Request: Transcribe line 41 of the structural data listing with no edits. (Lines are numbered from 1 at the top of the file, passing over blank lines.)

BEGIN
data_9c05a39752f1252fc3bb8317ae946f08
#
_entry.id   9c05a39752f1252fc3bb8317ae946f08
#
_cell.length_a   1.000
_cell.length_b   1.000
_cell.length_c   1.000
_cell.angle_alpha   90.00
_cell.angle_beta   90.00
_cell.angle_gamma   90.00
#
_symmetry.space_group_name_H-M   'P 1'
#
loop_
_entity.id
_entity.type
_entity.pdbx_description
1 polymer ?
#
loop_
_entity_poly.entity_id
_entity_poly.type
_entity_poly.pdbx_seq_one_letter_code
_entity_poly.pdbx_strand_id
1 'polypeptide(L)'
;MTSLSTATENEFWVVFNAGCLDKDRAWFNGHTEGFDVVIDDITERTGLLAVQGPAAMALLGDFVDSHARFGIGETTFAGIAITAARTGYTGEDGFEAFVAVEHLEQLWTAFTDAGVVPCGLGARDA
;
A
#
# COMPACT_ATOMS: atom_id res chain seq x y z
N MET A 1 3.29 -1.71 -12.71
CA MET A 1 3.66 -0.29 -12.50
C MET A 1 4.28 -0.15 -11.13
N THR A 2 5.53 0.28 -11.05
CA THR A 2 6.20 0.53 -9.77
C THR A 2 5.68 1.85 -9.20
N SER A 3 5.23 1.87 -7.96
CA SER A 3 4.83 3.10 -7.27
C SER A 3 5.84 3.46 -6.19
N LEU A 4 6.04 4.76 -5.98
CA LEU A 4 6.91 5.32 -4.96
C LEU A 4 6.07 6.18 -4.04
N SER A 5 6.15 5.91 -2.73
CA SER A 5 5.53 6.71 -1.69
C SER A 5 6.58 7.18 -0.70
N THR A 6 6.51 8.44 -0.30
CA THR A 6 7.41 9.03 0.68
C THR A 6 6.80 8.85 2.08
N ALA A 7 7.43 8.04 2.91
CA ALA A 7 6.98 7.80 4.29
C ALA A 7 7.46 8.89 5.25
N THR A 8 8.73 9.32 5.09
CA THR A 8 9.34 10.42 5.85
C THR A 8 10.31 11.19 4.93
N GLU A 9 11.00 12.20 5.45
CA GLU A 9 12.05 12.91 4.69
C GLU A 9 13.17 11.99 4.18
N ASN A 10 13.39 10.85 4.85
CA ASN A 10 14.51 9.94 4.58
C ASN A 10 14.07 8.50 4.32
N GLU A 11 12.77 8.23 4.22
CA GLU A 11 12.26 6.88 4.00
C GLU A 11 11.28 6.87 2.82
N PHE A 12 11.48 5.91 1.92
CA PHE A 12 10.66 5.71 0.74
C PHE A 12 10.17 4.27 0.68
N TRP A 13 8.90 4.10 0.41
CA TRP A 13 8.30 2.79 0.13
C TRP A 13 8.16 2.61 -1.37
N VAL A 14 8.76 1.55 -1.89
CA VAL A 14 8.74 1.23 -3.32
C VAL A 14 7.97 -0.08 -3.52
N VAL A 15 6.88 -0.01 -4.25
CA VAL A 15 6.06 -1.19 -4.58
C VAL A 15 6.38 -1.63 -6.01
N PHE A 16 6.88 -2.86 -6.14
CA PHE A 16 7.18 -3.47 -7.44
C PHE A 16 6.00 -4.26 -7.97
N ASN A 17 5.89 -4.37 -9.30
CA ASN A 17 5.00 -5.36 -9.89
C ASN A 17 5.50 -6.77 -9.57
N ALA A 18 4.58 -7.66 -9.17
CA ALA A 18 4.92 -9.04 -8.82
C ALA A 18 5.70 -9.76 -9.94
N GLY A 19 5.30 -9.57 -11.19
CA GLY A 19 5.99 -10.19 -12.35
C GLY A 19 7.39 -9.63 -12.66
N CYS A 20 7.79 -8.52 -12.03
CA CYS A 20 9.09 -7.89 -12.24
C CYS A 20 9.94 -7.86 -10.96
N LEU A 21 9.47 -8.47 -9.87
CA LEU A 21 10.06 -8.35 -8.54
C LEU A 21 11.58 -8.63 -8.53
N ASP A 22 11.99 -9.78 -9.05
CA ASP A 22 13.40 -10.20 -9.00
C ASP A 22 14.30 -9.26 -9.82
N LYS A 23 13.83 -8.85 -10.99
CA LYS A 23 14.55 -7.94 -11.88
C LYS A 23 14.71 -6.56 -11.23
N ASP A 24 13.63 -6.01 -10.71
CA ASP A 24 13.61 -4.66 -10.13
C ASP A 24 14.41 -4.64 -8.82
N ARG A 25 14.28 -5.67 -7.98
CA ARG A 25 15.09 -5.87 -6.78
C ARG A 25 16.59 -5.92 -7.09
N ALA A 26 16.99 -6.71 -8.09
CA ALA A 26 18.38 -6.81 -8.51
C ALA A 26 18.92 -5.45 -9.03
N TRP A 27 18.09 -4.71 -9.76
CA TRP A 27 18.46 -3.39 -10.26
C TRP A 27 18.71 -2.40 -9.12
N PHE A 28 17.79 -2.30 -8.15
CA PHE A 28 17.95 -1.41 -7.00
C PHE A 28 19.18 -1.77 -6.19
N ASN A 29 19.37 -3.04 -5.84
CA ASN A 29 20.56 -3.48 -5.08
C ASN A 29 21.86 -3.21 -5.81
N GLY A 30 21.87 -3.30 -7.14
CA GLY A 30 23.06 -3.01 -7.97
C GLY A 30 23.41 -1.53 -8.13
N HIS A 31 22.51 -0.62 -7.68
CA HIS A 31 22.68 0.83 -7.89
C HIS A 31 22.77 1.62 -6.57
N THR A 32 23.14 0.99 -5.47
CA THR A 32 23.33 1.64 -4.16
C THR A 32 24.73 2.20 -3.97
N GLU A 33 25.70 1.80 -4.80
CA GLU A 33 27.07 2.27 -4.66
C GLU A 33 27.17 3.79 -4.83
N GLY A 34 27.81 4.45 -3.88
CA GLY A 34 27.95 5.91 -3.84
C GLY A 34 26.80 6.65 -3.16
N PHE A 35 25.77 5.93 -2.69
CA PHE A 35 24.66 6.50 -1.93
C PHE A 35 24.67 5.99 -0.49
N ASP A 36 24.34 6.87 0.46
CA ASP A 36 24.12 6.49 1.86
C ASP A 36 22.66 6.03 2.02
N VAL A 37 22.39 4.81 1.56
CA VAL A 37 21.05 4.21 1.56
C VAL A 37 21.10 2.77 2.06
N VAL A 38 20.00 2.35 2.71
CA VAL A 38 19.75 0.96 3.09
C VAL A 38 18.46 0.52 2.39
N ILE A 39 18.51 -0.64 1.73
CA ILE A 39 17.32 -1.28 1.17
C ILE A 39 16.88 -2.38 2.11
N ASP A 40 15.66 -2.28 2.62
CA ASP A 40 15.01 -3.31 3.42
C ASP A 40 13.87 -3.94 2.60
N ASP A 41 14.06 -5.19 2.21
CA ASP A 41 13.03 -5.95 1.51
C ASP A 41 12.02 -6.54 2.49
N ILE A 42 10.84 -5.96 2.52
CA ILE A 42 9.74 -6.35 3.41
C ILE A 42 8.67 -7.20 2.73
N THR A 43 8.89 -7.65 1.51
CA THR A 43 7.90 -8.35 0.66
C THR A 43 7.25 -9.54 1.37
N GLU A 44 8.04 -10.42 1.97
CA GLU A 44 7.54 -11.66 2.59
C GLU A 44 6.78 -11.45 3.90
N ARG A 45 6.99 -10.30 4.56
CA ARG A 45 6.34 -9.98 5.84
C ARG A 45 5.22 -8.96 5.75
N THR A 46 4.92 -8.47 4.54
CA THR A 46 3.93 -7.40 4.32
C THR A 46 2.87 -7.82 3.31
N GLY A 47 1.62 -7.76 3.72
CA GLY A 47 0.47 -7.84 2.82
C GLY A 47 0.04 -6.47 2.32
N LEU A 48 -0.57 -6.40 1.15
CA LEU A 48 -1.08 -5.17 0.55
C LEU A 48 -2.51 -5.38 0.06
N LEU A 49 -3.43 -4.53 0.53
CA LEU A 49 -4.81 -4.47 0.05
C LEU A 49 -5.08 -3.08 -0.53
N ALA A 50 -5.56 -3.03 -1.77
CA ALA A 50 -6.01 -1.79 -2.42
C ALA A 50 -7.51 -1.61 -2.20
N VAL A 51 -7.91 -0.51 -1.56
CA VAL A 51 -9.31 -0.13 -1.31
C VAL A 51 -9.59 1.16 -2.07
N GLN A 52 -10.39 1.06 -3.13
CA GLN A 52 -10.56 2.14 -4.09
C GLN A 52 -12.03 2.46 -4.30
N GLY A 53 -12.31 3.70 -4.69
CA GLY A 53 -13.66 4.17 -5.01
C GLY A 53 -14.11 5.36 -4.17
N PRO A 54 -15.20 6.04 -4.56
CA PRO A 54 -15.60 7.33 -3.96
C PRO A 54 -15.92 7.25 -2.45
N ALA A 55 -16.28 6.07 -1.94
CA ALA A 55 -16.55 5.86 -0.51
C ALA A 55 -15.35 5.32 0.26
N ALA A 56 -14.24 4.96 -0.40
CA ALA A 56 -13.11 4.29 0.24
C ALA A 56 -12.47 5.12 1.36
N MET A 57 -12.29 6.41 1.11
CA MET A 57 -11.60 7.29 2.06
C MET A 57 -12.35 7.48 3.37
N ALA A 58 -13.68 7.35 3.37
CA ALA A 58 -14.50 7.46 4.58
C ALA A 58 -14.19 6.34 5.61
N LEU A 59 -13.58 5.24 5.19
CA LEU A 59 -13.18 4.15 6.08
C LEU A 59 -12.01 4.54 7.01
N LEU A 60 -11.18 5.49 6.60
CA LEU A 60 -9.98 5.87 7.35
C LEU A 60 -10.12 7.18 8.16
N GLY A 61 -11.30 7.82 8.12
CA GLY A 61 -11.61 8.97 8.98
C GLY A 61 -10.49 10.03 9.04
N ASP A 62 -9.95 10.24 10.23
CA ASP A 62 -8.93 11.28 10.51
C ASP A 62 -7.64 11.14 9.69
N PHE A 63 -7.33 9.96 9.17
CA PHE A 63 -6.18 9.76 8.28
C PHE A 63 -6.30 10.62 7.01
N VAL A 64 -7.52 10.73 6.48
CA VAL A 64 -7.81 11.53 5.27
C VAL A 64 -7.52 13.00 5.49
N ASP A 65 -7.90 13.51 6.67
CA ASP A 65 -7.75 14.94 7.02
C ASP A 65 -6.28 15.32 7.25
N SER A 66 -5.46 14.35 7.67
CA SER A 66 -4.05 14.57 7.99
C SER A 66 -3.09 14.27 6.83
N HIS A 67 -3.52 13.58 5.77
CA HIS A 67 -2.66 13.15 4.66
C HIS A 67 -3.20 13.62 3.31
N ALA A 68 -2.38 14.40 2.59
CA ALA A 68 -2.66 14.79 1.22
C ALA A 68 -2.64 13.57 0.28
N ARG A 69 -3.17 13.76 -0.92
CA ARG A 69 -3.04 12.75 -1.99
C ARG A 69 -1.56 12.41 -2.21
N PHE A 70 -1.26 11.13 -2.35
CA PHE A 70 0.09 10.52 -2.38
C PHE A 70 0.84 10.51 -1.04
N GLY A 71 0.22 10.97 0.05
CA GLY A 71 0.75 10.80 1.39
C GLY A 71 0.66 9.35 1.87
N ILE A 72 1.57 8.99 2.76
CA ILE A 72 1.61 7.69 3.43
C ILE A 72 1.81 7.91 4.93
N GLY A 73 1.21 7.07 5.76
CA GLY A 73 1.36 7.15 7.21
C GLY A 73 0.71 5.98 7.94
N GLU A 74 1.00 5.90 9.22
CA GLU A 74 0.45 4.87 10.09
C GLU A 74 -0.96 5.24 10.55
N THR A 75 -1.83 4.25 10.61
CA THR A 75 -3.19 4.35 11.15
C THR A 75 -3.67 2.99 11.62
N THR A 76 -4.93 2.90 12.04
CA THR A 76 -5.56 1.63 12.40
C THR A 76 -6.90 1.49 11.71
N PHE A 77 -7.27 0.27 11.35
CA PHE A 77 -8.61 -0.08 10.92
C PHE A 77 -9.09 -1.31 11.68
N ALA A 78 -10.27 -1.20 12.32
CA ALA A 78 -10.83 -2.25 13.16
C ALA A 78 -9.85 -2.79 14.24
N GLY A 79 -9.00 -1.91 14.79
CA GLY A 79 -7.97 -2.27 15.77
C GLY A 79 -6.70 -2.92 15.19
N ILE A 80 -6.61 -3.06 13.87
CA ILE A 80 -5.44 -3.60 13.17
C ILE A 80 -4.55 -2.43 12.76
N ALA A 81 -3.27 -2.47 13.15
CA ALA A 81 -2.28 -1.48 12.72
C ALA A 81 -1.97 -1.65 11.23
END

CA LEU A 4 6.91 5.32 -4.96